In The Buddha in the Attic, Julie Otsuka uses a diasporic perspective to explore how painful it is to leave one's homeland. To understand how Otsuka explores this theme, it is first important to understand what it means to view homeland from a diasporic perspective. A diaspora a community which has been displaced from one geographical or cultural region. Displacement is often abrupt and painful and can lead to intergenerational trauma. People who feel displaced from their homeland either directly or through ancestral displacement often struggle with defining their personal and cultural identities. When authors explore the theme of homeland from a diasporic perspective (as they often do in postcolonial literature), they examine how diasporas play a role in people's relationships with themselves, others, and with their new home.
In The Buddha in the Attic, Otsuka explores the experiences of Japanese picture brides in the early twentieth century. In this era, matchmakers would pair Japanese men in the United States with single Japanese women who were seeking husbands. Once a couple was paired, the women would leave Japan to be with her husband in the States. The men rarely looked the way they did in their pictures though, and life in America ended up being extremely difficult for the women. Yet the women relied on the men to teach them about American culture. Their Japanese husbands were their only link to their home, and their memories and shared knowledge of their homeland became an integral part of their relationships, even when the men treated them poorly. When World War II, came they had to burn any connection to Japan to stay safe in a society that had turned against them. This experience was incredibly painful and made them feel farther away from their true home.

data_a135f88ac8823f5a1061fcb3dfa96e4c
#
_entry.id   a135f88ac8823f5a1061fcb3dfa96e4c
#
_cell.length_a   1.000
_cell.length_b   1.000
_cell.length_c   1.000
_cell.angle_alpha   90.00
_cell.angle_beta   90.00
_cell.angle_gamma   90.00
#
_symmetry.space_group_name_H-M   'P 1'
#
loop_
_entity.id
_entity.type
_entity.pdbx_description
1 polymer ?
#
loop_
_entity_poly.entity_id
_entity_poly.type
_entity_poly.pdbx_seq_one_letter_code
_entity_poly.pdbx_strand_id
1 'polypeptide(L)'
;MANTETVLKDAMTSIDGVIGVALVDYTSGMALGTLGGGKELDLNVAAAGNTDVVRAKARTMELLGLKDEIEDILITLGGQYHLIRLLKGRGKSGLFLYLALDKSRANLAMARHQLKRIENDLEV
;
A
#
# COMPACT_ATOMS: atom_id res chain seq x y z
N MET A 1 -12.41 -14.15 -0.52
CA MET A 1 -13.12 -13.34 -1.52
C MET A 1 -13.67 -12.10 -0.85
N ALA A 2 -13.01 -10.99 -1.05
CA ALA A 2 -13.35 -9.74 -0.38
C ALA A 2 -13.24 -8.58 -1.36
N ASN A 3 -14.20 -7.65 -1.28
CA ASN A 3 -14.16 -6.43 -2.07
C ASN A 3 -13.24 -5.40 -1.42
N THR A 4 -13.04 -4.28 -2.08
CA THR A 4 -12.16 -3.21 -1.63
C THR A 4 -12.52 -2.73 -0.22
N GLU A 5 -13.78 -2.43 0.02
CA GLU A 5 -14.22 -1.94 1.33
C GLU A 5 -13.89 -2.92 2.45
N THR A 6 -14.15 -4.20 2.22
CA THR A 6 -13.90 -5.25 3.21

Through the experiences of these women, Otsuka explores the complexities of the immigrant experience, particularly those pursuing the American dream. She shows how many immigrants leave their homeland behind forever because of the socially constructed promise that anything is possible in America. But this is an unrealistic dream, and the women end up feeling like unwanted outsiders in their new home and more disconnected from ever from their true home.